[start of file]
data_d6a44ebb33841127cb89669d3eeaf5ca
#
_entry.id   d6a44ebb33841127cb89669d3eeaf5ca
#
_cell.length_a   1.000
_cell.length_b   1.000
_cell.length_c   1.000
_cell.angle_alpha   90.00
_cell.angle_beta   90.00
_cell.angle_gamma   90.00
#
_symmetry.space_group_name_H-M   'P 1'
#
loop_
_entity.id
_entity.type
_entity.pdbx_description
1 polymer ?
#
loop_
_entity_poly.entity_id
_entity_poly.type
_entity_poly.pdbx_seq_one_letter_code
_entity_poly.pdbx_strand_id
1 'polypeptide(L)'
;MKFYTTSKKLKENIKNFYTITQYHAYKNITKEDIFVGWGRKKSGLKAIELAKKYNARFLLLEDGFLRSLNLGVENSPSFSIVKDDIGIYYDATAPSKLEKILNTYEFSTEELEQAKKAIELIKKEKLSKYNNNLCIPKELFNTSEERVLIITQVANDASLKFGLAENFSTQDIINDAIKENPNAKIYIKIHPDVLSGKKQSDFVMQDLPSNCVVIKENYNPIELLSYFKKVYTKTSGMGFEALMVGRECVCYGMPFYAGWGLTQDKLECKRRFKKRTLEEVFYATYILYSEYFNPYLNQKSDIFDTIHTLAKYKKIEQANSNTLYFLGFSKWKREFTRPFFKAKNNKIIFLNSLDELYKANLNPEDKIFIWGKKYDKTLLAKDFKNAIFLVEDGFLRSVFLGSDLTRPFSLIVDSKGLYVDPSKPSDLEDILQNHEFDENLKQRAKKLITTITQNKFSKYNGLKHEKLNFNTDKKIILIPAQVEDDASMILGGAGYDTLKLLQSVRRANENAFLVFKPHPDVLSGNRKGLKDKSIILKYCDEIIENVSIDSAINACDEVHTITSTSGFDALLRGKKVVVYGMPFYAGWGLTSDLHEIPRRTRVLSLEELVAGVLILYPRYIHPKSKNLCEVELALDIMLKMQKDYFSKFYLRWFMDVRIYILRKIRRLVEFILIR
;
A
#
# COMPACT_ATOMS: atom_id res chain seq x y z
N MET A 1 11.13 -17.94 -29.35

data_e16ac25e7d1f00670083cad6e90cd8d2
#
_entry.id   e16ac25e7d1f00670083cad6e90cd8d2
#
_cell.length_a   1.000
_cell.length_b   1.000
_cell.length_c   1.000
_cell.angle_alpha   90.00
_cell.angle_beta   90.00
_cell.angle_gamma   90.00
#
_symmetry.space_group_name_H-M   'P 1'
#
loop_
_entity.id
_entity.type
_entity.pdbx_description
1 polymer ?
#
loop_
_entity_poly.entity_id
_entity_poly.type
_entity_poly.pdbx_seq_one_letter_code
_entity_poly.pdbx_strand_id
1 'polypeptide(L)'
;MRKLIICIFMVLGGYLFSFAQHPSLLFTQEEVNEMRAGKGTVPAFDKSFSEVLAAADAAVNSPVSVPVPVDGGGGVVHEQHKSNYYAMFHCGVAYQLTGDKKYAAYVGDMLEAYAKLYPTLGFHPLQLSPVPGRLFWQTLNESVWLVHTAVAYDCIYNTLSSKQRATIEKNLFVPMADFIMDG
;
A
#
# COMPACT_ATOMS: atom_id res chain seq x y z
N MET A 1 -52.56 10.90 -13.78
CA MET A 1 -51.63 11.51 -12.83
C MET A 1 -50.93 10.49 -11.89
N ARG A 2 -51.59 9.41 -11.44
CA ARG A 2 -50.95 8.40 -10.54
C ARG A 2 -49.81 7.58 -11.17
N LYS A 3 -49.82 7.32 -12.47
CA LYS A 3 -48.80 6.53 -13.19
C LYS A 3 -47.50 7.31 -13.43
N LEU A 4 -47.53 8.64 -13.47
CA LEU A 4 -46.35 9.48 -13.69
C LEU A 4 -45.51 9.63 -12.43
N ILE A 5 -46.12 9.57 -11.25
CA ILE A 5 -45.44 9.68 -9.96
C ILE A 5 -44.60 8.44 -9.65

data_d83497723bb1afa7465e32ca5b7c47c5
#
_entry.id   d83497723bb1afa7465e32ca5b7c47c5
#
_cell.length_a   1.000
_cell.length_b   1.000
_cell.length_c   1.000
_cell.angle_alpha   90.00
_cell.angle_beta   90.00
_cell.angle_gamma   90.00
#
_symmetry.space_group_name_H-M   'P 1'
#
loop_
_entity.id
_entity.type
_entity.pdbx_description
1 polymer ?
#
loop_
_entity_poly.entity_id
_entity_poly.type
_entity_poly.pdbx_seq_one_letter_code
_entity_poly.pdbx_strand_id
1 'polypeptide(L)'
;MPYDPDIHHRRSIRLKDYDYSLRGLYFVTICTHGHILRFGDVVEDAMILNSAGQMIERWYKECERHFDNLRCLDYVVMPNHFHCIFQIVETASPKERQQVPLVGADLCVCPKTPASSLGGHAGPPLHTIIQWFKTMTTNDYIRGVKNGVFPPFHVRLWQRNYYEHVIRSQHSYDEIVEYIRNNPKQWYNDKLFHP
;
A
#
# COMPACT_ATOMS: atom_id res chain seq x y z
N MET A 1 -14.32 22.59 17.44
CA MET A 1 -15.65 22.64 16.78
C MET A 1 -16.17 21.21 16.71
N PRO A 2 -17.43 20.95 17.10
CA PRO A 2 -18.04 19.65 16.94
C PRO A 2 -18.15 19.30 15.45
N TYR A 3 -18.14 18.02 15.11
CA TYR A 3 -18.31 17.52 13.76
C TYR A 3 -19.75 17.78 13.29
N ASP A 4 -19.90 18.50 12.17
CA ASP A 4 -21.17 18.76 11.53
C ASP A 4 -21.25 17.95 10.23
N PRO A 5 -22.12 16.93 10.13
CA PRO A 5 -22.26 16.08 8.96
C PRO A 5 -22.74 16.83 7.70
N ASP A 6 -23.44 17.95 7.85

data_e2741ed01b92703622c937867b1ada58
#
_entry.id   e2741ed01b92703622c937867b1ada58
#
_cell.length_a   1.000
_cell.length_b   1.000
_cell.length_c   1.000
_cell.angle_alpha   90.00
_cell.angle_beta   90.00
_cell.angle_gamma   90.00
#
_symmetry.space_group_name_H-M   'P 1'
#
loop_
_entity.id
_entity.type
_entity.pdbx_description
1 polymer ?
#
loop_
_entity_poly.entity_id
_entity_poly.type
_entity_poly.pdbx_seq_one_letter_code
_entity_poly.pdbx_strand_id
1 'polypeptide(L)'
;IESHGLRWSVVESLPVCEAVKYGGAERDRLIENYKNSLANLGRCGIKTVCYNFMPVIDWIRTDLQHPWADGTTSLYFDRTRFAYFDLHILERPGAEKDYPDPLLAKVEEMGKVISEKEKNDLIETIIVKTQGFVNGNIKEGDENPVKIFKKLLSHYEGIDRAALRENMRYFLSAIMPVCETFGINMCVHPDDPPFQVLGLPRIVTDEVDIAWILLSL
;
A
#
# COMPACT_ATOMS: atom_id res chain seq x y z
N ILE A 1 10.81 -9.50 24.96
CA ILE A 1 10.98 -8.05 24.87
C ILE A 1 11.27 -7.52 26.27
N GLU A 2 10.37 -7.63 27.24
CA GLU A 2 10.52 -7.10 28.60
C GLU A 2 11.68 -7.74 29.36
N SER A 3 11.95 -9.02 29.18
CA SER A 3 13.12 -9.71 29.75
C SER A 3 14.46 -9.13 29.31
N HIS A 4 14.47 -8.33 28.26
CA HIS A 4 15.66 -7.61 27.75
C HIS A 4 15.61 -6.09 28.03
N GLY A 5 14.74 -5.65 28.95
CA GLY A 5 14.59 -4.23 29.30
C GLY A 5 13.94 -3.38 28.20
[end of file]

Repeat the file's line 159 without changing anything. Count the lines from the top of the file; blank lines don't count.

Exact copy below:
N SER A 3 11.95 -9.02 29.18